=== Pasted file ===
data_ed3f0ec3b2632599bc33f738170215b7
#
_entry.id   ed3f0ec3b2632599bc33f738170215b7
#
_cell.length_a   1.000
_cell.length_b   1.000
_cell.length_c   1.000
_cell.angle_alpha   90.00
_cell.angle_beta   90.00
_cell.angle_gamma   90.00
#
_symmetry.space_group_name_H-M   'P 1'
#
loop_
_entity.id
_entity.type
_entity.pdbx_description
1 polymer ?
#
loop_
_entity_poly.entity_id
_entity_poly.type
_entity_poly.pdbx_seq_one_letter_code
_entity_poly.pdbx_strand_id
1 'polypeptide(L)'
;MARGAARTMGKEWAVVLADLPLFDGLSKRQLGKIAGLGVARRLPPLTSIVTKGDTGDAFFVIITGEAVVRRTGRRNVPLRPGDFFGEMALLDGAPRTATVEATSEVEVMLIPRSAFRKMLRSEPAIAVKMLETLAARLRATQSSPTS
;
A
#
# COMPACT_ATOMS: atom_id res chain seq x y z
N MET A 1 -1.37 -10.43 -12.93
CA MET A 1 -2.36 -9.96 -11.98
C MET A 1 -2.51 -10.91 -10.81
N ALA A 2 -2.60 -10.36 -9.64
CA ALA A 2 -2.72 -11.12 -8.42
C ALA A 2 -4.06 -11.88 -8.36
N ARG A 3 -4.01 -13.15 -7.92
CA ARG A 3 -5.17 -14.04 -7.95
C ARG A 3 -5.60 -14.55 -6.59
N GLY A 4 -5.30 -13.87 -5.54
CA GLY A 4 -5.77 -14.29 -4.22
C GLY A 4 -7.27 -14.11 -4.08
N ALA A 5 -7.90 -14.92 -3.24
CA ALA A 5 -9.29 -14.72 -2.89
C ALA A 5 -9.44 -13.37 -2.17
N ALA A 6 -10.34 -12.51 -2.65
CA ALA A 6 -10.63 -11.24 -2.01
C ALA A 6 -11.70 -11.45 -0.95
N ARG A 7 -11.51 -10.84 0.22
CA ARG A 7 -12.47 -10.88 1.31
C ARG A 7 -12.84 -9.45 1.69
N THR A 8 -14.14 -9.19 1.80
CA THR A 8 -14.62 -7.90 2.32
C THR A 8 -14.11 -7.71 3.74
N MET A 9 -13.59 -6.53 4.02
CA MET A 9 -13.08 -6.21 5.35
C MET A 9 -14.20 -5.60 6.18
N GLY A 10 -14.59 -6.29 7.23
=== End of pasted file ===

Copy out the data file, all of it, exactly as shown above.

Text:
data_ed3f0ec3b2632599bc33f738170215b7
#
_entry.id   ed3f0ec3b2632599bc33f738170215b7
#
_cell.length_a   1.000
_cell.length_b   1.000
_cell.length_c   1.000
_cell.angle_alpha   90.00
_cell.angle_beta   90.00
_cell.angle_gamma   90.00
#
_symmetry.space_group_name_H-M   'P 1'
#
loop_
_entity.id
_entity.type
_entity.pdbx_description
1 polymer ?
#
loop_
_entity_poly.entity_id
_entity_poly.type
_entity_poly.pdbx_seq_one_letter_code
_entity_poly.pdbx_strand_id
1 'polypeptide(L)'
;MARGAARTMGKEWAVVLADLPLFDGLSKRQLGKIAGLGVARRLPPLTSIVTKGDTGDAFFVIITGEAVVRRTGRRNVPLRPGDFFGEMALLDGAPRTATVEATSEVEVMLIPRSAFRKMLRSEPAIAVKMLETLAARLRATQSSPTS
;
A
#
# COMPACT_ATOMS: atom_id res chain seq x y z
N MET A 1 -1.37 -10.43 -12.93
CA MET A 1 -2.36 -9.96 -11.98
C MET A 1 -2.51 -10.91 -10.81
N ALA A 2 -2.60 -10.36 -9.64
CA ALA A 2 -2.72 -11.12 -8.42
C ALA A 2 -4.06 -11.88 -8.36
N ARG A 3 -4.01 -13.15 -7.92
CA ARG A 3 -5.17 -14.04 -7.95
C ARG A 3 -5.60 -14.55 -6.59
N GLY A 4 -5.30 -13.87 -5.54
CA GLY A 4 -5.77 -14.29 -4.22
C GLY A 4 -7.27 -14.11 -4.08
N ALA A 5 -7.90 -14.92 -3.24
CA ALA A 5 -9.29 -14.72 -2.89
C ALA A 5 -9.44 -13.37 -2.17
N ALA A 6 -10.34 -12.51 -2.65
CA ALA A 6 -10.63 -11.24 -2.01
C ALA A 6 -11.70 -11.45 -0.95
N ARG A 7 -11.51 -10.84 0.22
CA ARG A 7 -12.47 -10.88 1.31
C ARG A 7 -12.84 -9.45 1.69
N THR A 8 -14.14 -9.19 1.80
CA THR A 8 -14.62 -7.90 2.32
C THR A 8 -14.11 -7.71 3.74
N MET A 9 -13.59 -6.53 4.02
CA MET A 9 -13.08 -6.21 5.35
C MET A 9 -14.20 -5.60 6.18
N GLY A 10 -14.59 -6.29 7.23